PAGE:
Anyone who’s lost a loved one can testify to the unfamiliar pain of fresh grief. It really is an emotional roller coaster, full of shocking joy and debilitating sorrow, always appearing at unexpected moments. After losing her grandfather, artist Monica Martinez-Diaz channeled her pain into art. Her latest exhibit covers her journey using photography, books, and video work. It tackles the opposing forces of grief through bold colors and small details. Its loving appreciation of the people who travel through our lives is guaranteed to resonate.   – Cat McCarrey

Local Arts Sale

Saturday 18 & Sunday 19, various locations

One of the best ways to spend a weekend is wandering through art galleries. Add in a cold beverage and a friend to help ponder artistic meaning, and it’s just like heaven. Bolm Arts, Almost Real Things, Good Dad Studios, Tin Whistle Art Gallery, ArtUsCo, and Something Cool Studios are opening their doors to just that sort of visceral, visual pleasure. With an open studio day, this event offers a chance to bask in local style and purchase original fine arts pieces for $500 or less. It’s Austin’s even more affordable art extravaganza.   – Cat McCarrey

Courtesy of Asian American Resource Center

“Vessels – Handle With Care” by Diane Chiyon Hong

Through July 5, Asian American Resource Center

Vessel: a container that holds things. Vessel: a person infused with a quality. What quality? Any. Feel free to interpret it yourself when basking in Diane Chiyon Hong’s exhibit “Vessels – Handle with Care.” Her architectural sketches, part function, part form, part object, part person, part humor, but all thought-provoking, currently grace the halls of the Asian American Resource Center. It’s Asian American and Native Hawaiian/Pacific Islander Month, so why not pay the AARC a visit. I mean, if not now, when?   – Cat McCarrey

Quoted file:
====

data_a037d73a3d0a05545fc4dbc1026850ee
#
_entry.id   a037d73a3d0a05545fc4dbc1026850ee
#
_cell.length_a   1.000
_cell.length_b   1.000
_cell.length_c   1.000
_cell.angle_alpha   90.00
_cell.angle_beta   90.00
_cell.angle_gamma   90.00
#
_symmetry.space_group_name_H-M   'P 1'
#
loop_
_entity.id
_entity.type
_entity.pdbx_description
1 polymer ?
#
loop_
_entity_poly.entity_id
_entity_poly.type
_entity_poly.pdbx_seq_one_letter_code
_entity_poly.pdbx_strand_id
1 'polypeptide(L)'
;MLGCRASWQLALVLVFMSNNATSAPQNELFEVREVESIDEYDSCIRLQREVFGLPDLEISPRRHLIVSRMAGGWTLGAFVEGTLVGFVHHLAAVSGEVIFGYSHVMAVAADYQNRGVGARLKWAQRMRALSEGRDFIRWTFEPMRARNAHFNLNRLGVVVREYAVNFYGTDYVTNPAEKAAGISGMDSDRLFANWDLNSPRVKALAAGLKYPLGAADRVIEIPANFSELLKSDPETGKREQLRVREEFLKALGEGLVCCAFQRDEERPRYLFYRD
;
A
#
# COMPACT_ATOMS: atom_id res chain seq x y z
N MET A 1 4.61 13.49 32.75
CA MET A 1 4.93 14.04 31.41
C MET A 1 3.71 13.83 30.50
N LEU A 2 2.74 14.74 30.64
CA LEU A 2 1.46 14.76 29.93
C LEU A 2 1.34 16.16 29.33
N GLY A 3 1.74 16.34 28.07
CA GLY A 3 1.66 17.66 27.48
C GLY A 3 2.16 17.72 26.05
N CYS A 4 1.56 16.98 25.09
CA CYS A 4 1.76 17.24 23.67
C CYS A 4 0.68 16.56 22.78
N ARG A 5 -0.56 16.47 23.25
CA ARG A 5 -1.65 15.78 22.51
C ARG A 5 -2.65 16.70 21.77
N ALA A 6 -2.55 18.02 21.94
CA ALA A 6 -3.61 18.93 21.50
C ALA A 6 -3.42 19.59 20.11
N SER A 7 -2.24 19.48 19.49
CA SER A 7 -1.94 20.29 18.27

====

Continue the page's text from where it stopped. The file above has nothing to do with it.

Seafood & Crawfish Festival

Sunday 19, Barton Creek Square

Now, if you asked the late, great Buckwheat Zydeco, the path to crustacean feasting requires at least three steps: "You’ll get a line and I’ll get a pole/ As we go down to the crawfish hole." Lucky for you, ATX Food Truck Festival has you skipping steps 1-3 and arriving directly at "insert crawfish in pie hole." Organizers have so far kept mum about vendors at Sunday's Seafood & Crawfish Festival, but if you're cray-cray for crawdads, the $50 VIP pass is an option: It gets you in an hour before opening and guarantees you a pound of crawfish and a 10% discount at participating food trucks and bar bevs.   – Kimberley Jones

DOGSBODY IS DEAD by Rebecca Marino (Courtesy of ICOSA Collective)

Window Dressing XXXV: Rebecca Marino

Through Monday 20; opening reception on Sunday 19, ICOSA Collective

Between gallery installations, ICOSA Collective utilizes their window space facing the Canopy thoroughfare to showcase short-running art shows. These artists often experiment with the limits of their window framings while their work remains displayed 24/7. ICOSA Collective is proud to present this week the latest multimedia work from visual artist/curator Rebecca Marino, “DOGSBODY IS DEAD.” The Austinite takes inspiration from author Katherine Dunn’s semi-autobiographical work Attic, which delves into life as a young woman incarcerated in the 1960s Midwest. The displayed art, ICOSA Collective promises, will unpack “the emotional/ behavioral standards placed upon women and the often tragic results that ensue.”   – James Scott

Miranda July (Photo by Steve Rhodes)

BookPeople Presents: An Evening With Miranda July

Monday 20, First Baptist Church of Austin

At once a performance artist, director, screenwriter, actor, and author, Miranda July brings her distinctive voice to every project she does. Her second novel All Fours follows a semi-famous artist who leaves her husband and child to drive cross-country, containing what publisher Riverhead Books calls “perfect comic timing, unabashed curiosity about human intimacy, and palpable delight in pushing boundaries.” Hear Austinite Dalia Azim interview her, a decorated author in her own right and the COO of the Texas Book Festival. Azim’s 2022 debut novel, Country of Origin, follows a family’s multigenerational saga amid the political revolution of 1950s Egypt. After the interview, July will be signing books if you have purchased a Signing Line Access ticket (which includes a copy of the book). Seating is first-come, first-served, so get there early!   – Lina Fisher